Earlier this month, Hana Hassan, an 18-year-old Muslim-American high school graduate from New Jersey, uploaded a video of herself to the Chinese-owned social media platform TikTok, slamming Beijing’s policies of mass incarceration in the Xinjiang Uyghur Autonomous Region (XUAR). Up to 1.8 million Uyghurs and other Muslim minorities are believed to have been detained in a vast network of internment camps in the region since April 2017. The teenager, who uses the handle “goddessofegypt,” currently has more than 884,000 followers on TikTok. Her video went viral and received more than 4.2 million views before it was removed by administrators and she was banned from posting live video streams on the site.
Hassan’s video follows one posted to TikTok in November last year by Feroza Aziz, a 17-year-old Muslim-American high school student, in which she initially provides tips on eyelash curling as a ruse to discuss China’s oppression and maltreatment of the Uyghurs. Aziz’s video was viewed more than 1.6 million times before TikTok blocked it and temporarily suspended her account for violating a policy on terrorism-related material.
In a recent interview with RFA’s Uyghur Service, Hassan discussed the viewer feedback she has received about her video and why she has chosen to speak out about the Uyghurs. She said that regardless of the pushback she receives on platforms like TikTok, she will continue to highlight rights abuses in the XUAR via social media.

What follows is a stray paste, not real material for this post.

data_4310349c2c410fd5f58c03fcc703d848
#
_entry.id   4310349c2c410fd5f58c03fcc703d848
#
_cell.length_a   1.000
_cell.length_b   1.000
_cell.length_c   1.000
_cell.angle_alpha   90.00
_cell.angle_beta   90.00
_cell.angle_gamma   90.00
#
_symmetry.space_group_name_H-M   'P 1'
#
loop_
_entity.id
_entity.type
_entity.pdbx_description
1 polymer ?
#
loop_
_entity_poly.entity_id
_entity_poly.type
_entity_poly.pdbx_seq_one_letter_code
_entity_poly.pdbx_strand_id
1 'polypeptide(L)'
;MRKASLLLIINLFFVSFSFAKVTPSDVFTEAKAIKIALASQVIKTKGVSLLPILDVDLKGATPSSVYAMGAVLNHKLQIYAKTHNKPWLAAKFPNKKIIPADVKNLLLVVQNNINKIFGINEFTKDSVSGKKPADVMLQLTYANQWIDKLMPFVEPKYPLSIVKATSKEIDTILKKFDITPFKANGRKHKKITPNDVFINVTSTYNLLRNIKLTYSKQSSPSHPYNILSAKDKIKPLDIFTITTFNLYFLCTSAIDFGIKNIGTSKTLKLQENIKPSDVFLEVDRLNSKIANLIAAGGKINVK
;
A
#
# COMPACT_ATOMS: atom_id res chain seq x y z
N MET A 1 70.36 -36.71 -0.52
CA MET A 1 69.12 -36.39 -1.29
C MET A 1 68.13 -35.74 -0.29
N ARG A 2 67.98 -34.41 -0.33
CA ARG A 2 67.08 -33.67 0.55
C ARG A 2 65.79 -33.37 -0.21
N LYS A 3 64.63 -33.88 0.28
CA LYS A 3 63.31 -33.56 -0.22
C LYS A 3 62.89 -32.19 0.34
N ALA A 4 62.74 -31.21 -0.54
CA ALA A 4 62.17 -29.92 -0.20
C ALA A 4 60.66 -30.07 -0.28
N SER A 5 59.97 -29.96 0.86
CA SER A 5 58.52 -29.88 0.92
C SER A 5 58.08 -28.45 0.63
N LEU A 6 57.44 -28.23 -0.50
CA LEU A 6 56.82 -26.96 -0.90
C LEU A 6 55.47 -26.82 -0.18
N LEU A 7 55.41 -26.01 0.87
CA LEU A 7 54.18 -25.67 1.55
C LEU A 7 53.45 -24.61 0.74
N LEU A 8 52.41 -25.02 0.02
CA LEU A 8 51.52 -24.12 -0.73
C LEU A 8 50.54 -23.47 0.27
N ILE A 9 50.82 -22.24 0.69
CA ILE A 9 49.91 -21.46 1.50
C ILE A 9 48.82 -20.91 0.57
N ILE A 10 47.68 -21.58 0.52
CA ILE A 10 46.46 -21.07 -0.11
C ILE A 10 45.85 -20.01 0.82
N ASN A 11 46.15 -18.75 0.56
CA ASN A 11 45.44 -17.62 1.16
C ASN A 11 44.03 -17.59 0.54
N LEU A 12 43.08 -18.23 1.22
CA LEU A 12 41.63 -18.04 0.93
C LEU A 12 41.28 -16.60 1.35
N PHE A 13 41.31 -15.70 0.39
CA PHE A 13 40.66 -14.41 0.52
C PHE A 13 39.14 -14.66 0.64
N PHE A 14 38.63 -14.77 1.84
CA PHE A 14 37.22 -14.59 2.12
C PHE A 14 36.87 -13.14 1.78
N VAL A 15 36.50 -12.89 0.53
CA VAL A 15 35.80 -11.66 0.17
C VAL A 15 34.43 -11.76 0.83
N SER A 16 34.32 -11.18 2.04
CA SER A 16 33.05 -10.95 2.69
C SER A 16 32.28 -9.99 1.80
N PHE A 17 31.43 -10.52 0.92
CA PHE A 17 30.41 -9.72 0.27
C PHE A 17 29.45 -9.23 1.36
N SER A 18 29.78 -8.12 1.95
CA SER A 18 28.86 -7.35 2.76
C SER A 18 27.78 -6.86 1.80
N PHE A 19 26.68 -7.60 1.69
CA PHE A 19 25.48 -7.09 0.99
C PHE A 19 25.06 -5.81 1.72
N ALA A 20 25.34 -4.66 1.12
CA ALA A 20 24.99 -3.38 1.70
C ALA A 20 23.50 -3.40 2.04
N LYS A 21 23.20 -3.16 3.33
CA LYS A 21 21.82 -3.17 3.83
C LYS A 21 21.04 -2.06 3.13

RFA: How did you come across the Uyghur issue?
Hassan: The first time I ever heard about it was a few years ago on Instagram, there was a post of an escaped refugee speaking, her story. And at first, I was just really surprised. I was like, wait … is this actually happening again? So, I tried to do some more research into it, but there really was no direct research on it. I went back to try to get the video and the video was taken down. So, I heard about it two years ago, but I really wasn't sure exactly what it was yet.
RFA: What was your first impression after you learned about the Uyghurs?
Hassan: I was super scared. I remember everything she was saying was just very similar to what the victims of the Holocaust had to go through. She was being forced against her will, being harassed, raped, horrible things. I was scared. I thought history was repeating itself. And I thought that my religion [Islam] was the next target. I really didn't know how to feel or what was happening.
RFA: Why do you think it took the world so long to properly respond?
Hassan: Ignorance is definitely [a reason]. A lot of people will see that there's an issue and just choose to scroll past it because they don't want to believe [it], especially with … China monitoring everything and the U.S. not taking part in this—this generation of America really only relies on our leaders to tell us what's important. And to tell us what's not. Other than that, we don't really … [try to] find out, and people would rather be ignorant [of] the subject rather than have to stress over it.
RFA: So, what should be done differently in your opinion?